For followers of Bargain Hunt, it is becoming increasingly clear that the downturn in the price of brown furniture has not yet reached its nadir. David Barby’s eyebrows could not have risen any higher at the abysmal prices reached at auction by two lots of brown furniture last week.
The first, a painted suite of Arts and Crafts bedroom furniture which lost nearly £100, going for just over £40; and then two distinctly although not contemporarily painted 17th century chairs which he expected to make a healthy profit that only managed to sell for the price paid of £30. The usually effervescent Mr Barby was obviously quite perturbed at the low prices these items were reaching.
Logically, brown antique furniture should be coming out of the doldrums by now as we move away from minimalist tastes and the ‘IKEA effect’ to something more colourful and exotic, but sales prices still remain stubbornly low. If prices go any lower, then whoever is buying at these silly prices will eventually make a killing when prices start to rise again.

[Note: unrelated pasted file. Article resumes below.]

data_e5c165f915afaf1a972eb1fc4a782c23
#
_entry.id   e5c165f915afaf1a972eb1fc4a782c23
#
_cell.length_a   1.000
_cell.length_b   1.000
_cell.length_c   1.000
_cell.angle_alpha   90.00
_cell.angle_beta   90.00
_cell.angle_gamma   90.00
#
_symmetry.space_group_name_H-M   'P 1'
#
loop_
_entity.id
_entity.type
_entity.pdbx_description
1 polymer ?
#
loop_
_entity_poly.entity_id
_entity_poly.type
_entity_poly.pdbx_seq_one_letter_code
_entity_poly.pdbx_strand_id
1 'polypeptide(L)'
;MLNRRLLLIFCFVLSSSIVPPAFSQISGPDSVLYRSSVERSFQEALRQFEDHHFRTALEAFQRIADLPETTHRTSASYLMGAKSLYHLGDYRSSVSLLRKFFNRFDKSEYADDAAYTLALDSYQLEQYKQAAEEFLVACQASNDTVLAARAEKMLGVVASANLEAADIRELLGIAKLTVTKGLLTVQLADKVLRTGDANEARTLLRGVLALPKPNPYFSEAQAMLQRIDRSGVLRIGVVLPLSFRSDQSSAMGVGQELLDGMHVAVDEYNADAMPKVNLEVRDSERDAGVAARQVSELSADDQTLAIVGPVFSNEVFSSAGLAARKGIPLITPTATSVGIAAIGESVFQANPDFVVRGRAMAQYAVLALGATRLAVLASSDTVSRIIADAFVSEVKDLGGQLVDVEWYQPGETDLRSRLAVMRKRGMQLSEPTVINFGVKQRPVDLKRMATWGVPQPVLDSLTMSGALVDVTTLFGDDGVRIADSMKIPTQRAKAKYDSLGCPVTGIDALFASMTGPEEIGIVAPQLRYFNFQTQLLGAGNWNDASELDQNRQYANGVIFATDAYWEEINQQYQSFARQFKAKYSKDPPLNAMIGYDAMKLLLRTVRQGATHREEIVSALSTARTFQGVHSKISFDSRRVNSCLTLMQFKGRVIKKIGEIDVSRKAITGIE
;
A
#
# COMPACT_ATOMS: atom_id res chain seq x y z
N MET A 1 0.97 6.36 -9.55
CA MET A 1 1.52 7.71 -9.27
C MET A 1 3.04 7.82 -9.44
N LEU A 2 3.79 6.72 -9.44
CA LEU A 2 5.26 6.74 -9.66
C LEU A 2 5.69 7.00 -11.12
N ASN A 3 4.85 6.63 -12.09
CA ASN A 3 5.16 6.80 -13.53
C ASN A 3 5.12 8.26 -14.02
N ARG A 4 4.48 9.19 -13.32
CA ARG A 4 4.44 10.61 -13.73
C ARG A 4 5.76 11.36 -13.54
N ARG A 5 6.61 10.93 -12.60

Most people in the know seem to think that this rise will occur within the next five years or so, so anyone that wants to risk very little money in the greater scheme of things on a handsome antique mahogany desk, table or chairs whether bought in Lancashire, London or other parts of the country, should have a go and make the dealer a reasonable offer and be surprised to take home something of consequence that will eventually rise in value. So don’t pay £150 for a modern chest of drawers when you can get a Victorian one for the same price.
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